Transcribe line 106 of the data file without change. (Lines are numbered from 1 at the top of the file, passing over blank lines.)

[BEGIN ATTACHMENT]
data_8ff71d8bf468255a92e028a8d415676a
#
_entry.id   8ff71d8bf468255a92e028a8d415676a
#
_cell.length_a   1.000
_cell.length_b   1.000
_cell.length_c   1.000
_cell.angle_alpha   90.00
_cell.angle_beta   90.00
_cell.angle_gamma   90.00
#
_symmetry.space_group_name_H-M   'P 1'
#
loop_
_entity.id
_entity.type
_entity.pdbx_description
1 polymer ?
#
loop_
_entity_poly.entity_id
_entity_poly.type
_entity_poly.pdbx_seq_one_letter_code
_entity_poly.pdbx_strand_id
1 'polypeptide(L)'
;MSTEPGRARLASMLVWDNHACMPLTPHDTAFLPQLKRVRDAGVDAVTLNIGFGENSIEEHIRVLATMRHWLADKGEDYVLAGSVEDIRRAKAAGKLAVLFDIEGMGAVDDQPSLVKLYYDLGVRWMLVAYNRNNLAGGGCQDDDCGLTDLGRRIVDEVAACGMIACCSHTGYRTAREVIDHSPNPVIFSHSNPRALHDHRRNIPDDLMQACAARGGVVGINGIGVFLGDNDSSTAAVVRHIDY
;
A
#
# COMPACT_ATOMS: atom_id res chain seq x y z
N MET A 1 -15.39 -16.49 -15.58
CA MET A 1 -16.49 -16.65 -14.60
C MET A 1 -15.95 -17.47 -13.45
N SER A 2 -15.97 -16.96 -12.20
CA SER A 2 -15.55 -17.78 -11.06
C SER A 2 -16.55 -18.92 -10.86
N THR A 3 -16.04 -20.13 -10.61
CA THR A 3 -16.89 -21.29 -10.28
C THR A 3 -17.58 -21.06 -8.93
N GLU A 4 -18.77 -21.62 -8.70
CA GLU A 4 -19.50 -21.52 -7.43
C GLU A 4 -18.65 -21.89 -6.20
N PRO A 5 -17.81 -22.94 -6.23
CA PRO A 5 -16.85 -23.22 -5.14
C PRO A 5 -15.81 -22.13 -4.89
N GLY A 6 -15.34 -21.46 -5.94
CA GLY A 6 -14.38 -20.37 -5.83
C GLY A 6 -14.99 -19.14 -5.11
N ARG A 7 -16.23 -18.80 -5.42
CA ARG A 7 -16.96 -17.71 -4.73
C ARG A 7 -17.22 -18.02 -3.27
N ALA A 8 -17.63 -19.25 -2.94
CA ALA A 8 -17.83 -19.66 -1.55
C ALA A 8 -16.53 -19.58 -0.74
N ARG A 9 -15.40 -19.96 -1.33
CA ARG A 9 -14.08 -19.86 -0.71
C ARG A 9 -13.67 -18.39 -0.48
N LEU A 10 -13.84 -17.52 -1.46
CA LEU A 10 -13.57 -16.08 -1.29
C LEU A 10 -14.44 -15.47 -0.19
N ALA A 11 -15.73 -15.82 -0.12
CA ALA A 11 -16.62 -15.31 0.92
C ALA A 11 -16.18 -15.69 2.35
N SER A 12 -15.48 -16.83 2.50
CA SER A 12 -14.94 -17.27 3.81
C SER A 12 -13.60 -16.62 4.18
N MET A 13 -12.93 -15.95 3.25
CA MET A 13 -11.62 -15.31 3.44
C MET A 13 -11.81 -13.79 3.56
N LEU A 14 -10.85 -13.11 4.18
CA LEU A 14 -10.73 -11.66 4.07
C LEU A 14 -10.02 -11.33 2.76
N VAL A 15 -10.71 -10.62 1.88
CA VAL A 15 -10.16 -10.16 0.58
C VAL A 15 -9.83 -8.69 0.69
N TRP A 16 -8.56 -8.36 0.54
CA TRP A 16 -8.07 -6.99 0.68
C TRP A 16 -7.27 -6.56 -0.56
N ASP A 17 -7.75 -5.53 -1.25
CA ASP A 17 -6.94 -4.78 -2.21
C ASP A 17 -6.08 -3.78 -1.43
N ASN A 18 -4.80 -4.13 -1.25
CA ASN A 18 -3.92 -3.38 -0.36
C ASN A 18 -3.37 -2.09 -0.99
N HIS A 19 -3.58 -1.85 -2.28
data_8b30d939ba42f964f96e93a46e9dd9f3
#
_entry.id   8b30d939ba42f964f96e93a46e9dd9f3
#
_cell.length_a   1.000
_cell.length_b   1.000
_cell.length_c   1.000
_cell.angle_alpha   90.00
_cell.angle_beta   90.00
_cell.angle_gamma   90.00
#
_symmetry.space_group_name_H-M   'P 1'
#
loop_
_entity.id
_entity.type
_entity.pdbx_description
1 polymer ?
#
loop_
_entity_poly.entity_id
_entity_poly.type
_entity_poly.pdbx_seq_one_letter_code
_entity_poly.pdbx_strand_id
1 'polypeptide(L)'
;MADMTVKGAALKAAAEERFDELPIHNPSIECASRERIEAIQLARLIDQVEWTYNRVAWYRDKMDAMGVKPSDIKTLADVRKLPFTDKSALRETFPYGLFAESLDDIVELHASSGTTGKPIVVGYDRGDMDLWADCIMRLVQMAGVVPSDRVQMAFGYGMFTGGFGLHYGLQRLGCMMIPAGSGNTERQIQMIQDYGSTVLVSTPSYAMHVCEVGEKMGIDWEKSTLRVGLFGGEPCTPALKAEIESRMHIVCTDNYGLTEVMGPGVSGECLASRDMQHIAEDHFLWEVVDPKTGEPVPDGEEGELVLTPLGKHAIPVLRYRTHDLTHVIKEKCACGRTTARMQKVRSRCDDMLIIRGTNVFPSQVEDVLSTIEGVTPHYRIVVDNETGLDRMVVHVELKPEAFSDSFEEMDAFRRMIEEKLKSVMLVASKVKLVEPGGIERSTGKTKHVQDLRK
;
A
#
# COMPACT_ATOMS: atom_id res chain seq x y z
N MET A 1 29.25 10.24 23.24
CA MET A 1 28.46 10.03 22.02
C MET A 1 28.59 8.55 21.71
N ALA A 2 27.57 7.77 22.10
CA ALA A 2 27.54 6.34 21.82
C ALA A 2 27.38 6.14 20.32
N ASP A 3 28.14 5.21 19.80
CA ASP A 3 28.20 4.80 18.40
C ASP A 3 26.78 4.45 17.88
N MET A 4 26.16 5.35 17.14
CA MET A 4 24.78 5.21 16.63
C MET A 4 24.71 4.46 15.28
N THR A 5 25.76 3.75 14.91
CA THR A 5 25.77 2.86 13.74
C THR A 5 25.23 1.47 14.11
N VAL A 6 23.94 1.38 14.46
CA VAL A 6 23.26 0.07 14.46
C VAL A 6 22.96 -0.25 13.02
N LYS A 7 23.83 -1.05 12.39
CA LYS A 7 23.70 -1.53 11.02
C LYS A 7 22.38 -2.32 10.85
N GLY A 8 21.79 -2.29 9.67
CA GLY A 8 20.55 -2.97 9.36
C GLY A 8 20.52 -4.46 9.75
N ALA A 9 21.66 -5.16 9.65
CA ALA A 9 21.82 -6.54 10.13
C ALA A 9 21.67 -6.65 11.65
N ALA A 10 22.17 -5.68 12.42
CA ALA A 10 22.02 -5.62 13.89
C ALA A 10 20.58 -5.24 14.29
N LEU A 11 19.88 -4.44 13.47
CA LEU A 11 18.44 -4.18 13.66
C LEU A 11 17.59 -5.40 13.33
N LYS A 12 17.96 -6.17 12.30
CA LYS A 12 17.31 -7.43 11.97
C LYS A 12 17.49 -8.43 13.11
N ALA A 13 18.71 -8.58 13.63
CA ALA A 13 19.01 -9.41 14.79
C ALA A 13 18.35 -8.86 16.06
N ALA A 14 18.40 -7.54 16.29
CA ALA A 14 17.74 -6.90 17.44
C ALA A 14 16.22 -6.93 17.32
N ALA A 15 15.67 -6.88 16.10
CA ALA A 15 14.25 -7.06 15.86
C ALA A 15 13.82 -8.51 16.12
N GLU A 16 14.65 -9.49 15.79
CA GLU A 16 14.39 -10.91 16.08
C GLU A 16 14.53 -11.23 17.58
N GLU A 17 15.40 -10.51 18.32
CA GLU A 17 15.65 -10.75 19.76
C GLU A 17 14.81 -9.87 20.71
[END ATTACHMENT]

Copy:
_entity_poly.entity_id